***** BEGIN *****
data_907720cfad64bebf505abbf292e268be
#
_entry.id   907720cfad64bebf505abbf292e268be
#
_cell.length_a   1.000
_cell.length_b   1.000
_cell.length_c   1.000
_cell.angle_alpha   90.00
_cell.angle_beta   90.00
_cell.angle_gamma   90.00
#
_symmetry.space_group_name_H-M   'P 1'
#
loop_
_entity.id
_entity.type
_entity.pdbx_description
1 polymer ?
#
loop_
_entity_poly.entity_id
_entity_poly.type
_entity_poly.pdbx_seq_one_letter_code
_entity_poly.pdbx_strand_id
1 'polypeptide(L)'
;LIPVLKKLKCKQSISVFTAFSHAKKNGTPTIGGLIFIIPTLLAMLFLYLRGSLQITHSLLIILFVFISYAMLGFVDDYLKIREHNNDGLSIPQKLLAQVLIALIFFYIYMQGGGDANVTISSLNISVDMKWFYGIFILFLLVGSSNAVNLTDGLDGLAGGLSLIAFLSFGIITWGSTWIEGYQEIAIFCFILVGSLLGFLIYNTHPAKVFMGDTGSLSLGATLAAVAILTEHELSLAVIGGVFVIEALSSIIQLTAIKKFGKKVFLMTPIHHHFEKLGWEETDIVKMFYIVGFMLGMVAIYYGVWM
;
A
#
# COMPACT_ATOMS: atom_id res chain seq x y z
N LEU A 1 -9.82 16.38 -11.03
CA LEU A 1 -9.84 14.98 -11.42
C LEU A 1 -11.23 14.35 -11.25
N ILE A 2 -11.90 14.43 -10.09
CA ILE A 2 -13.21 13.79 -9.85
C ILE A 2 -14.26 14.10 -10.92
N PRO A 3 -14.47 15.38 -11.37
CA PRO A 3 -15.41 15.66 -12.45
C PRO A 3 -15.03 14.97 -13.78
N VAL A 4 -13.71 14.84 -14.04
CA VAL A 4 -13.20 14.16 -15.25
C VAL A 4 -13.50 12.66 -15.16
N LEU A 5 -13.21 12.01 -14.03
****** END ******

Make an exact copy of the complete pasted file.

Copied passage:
data_907720cfad64bebf505abbf292e268be
#
_entry.id   907720cfad64bebf505abbf292e268be
#
_cell.length_a   1.000
_cell.length_b   1.000
_cell.length_c   1.000
_cell.angle_alpha   90.00
_cell.angle_beta   90.00
_cell.angle_gamma   90.00
#
_symmetry.space_group_name_H-M   'P 1'
#
loop_
_entity.id
_entity.type
_entity.pdbx_description
1 polymer ?
#
loop_
_entity_poly.entity_id
_entity_poly.type
_entity_poly.pdbx_seq_one_letter_code
_entity_poly.pdbx_strand_id
1 'polypeptide(L)'
;LIPVLKKLKCKQSISVFTAFSHAKKNGTPTIGGLIFIIPTLLAMLFLYLRGSLQITHSLLIILFVFISYAMLGFVDDYLKIREHNNDGLSIPQKLLAQVLIALIFFYIYMQGGGDANVTISSLNISVDMKWFYGIFILFLLVGSSNAVNLTDGLDGLAGGLSLIAFLSFGIITWGSTWIEGYQEIAIFCFILVGSLLGFLIYNTHPAKVFMGDTGSLSLGATLAAVAILTEHELSLAVIGGVFVIEALSSIIQLTAIKKFGKKVFLMTPIHHHFEKLGWEETDIVKMFYIVGFMLGMVAIYYGVWM
;
A
#
# COMPACT_ATOMS: atom_id res chain seq x y z
N LEU A 1 -9.82 16.38 -11.03
CA LEU A 1 -9.84 14.98 -11.42
C LEU A 1 -11.23 14.35 -11.25
N ILE A 2 -11.90 14.43 -10.09
CA ILE A 2 -13.21 13.79 -9.85
C ILE A 2 -14.26 14.10 -10.92
N PRO A 3 -14.47 15.38 -11.37
CA PRO A 3 -15.41 15.66 -12.45
C PRO A 3 -15.03 14.97 -13.78
N VAL A 4 -13.71 14.84 -14.04
CA VAL A 4 -13.20 14.16 -15.25
C VAL A 4 -13.50 12.66 -15.16
N LEU A 5 -13.21 12.01 -14.03